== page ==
NURS6521: Hip Replacement Surgery

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NURS6521: Hip Replacement Surgery

NURS6521: Hip Replacement Surgery

An elderly woman is slated for a hemiarthroplasty (hip replacement surgery) after falling and breaking her hip on the stairs outside her home. The woman’s pain in the time since her injury has been severe, and her care team has been treating it with morphine. Which of the following administration schedules is most likely to control the patient’s pain?

Hip Replacement Surgery

Hip Replacement Surgery

The stem of a hip replacement is always made of metal, but
different combinations of metal, plastic or ceramic materials
are used for the ball and the socket:
• A metal ball with a plastic socket (metal-on-plastic) is the
most widely used combination.
• A ceramic ball may be used either with a plastic socket
(ceramic-on-plastic) or with a ceramic socket (ceramicon-ceramic). These combinations are often used in younger,
more active patients.
The implants also come in different shapes and sizes and your
surgeon will select the one that best matches your natural hip.
They’ll also take into account how active you hope to be in
the future. A larger diameter implant allows a greater range
of movement, so may be the best option if you expect to
take part in quite vigorous exercise.

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Very occasionally, if ready-made implants aren’t right for you,
your surgeon may have one specially made.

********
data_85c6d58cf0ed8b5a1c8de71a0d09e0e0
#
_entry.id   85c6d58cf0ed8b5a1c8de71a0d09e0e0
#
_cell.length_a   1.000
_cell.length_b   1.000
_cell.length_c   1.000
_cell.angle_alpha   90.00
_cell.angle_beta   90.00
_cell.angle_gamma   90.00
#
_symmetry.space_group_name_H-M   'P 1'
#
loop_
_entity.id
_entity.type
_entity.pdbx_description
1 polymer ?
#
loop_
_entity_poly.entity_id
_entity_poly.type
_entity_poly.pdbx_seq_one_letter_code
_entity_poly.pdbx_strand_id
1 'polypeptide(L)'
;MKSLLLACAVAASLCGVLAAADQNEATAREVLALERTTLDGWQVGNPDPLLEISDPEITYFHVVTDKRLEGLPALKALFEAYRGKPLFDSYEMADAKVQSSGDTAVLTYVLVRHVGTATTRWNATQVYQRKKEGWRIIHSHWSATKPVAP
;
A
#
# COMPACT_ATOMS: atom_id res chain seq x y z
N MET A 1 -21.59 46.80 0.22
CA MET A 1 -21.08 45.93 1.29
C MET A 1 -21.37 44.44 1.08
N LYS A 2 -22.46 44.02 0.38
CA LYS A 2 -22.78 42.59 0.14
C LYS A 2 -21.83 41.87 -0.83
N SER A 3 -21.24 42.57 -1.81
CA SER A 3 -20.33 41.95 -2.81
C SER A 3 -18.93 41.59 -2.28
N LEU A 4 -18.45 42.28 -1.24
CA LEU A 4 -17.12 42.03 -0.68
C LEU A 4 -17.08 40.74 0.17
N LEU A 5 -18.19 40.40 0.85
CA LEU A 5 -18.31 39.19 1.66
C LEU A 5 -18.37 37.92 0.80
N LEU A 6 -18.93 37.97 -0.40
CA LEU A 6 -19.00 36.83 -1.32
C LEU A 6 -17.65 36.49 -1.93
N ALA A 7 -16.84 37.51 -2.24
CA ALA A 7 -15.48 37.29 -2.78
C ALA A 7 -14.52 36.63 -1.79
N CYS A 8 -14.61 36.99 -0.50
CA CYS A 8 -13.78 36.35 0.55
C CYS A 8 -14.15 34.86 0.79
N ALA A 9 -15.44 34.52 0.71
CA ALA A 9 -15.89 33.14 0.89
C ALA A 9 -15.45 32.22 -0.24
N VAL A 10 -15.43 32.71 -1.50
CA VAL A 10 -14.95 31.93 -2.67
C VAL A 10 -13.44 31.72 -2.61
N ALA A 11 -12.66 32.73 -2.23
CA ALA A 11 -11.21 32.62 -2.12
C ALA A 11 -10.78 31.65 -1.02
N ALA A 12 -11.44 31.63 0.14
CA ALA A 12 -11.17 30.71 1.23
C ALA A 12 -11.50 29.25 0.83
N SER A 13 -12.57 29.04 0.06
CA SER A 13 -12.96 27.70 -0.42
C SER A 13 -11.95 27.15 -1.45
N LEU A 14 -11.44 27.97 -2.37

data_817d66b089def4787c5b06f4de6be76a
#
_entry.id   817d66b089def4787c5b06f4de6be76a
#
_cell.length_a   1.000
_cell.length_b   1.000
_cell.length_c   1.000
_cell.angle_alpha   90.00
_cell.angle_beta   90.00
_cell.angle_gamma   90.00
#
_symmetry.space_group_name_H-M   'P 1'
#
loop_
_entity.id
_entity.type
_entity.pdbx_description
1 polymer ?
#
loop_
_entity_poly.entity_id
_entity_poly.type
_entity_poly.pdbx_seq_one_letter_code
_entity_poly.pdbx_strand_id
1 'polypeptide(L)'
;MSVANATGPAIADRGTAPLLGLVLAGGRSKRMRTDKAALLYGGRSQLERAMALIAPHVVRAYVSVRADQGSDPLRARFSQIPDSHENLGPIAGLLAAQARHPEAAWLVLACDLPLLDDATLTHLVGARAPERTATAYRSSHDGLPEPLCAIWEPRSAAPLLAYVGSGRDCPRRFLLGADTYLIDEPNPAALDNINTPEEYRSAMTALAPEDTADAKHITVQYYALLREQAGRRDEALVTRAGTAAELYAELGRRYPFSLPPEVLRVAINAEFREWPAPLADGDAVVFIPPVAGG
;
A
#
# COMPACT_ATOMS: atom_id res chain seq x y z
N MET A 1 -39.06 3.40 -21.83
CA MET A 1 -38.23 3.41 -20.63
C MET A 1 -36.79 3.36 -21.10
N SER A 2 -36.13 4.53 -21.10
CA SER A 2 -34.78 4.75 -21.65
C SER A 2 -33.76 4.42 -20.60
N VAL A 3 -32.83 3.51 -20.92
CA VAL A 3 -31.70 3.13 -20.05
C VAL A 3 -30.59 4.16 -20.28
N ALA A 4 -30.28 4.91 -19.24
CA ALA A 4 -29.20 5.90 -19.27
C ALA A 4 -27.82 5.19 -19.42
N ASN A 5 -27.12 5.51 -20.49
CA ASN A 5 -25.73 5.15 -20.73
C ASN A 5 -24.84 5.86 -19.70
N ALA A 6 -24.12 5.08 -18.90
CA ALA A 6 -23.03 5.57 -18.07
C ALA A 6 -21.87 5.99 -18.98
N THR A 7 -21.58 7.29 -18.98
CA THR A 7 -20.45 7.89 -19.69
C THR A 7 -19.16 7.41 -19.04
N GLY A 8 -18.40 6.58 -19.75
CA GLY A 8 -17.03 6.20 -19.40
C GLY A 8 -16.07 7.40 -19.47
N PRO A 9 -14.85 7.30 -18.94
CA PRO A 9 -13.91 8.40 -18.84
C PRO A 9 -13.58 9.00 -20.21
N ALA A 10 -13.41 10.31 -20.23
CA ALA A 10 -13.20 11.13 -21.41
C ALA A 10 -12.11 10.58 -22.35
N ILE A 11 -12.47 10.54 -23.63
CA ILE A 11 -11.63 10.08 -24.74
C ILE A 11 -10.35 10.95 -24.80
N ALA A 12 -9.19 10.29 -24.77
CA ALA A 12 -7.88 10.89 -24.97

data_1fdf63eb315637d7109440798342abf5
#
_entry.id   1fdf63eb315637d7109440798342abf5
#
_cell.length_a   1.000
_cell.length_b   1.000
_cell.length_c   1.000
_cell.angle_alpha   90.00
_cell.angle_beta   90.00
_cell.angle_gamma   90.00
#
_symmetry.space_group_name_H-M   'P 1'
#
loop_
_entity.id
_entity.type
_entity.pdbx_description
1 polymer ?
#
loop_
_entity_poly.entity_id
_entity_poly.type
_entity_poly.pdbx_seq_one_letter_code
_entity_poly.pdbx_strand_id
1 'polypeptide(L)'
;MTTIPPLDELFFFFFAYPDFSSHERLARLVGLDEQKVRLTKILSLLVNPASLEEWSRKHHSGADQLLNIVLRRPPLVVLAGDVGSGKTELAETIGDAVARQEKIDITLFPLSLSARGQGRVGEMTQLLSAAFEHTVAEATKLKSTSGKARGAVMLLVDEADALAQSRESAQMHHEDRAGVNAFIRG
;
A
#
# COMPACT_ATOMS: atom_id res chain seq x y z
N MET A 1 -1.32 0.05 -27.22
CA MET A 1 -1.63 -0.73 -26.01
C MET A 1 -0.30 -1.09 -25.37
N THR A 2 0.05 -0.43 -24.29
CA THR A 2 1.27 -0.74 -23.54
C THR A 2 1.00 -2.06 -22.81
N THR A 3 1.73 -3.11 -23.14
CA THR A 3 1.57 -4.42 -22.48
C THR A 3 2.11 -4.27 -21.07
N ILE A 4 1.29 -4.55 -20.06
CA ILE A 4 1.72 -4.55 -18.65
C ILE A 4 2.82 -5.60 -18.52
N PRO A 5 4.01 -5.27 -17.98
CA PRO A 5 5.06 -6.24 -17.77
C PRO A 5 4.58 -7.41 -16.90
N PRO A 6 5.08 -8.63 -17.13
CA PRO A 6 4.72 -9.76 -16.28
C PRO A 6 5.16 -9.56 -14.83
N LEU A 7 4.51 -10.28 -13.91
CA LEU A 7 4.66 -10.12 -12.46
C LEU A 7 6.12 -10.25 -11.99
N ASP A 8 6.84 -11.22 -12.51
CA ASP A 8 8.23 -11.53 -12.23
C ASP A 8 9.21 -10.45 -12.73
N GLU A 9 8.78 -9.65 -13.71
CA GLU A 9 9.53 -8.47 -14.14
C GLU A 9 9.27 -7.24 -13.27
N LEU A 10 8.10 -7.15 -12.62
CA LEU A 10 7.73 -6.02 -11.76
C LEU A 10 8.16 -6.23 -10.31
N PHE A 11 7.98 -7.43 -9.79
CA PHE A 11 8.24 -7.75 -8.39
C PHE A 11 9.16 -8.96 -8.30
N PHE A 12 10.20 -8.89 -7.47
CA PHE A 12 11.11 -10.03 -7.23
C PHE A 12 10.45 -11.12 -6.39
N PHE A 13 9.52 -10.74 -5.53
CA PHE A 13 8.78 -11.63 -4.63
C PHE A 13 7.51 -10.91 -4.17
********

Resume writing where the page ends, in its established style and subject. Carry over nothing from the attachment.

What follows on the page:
Often, the artificial joint components are fixed into the bone with
acrylic cement, but it’s becoming more common for either one
part or both parts to be inserted without cement, especially in
more active patients. Where only one part is fixed with cement
(usually the socket) it’s known as a hybrid hip replacement.
If cement isn’t being used, the surfaces of the implants are either
roughened or else specially coated with a material made from
minerals similar to those in natural bone. This provides a good
surface for the bone to ‘grow onto’. Bone is an active, living tissue
and, as long as it’s strong and healthy, it’ll continue to renew itself
over time and provide a long-lasting bond.
Pelvis
Thigh bone
(femur)
Hip replacement surgery information booklet Page 10 of 40 Page 11 of 40
versusarthritis.org
Pre-admission clinic
Most hospitals will invite you to a pre-admission clinic, usually about
two to three weeks before the surgery. You’ll be examined and have
tests to make sure you’re generally well enough to undergo surgery.
Tests may include:
• blood tests
• x-rays of your hip
• a urine sample to rule out any infections
• an electrocardiogram (ECG) to make sure your heart is healthy.
The hospital team will probably tell you at this stage whether the
operation will go ahead as planned.
You should discuss with your surgical team whether you should
stop taking any of your medications or make any changes to the
dosage or timings before you have surgery. It’s helpful to bring your
medicines, or a list of them, along to this appointment.
Your surgeon will probably recommend muscle-strengthening
exercises to do in the weeks before the operation, as this can help
with your recovery.
If you smoke, your surgeon will suggest you try to stop as smoking
can increase the risk of complications during and after surgery

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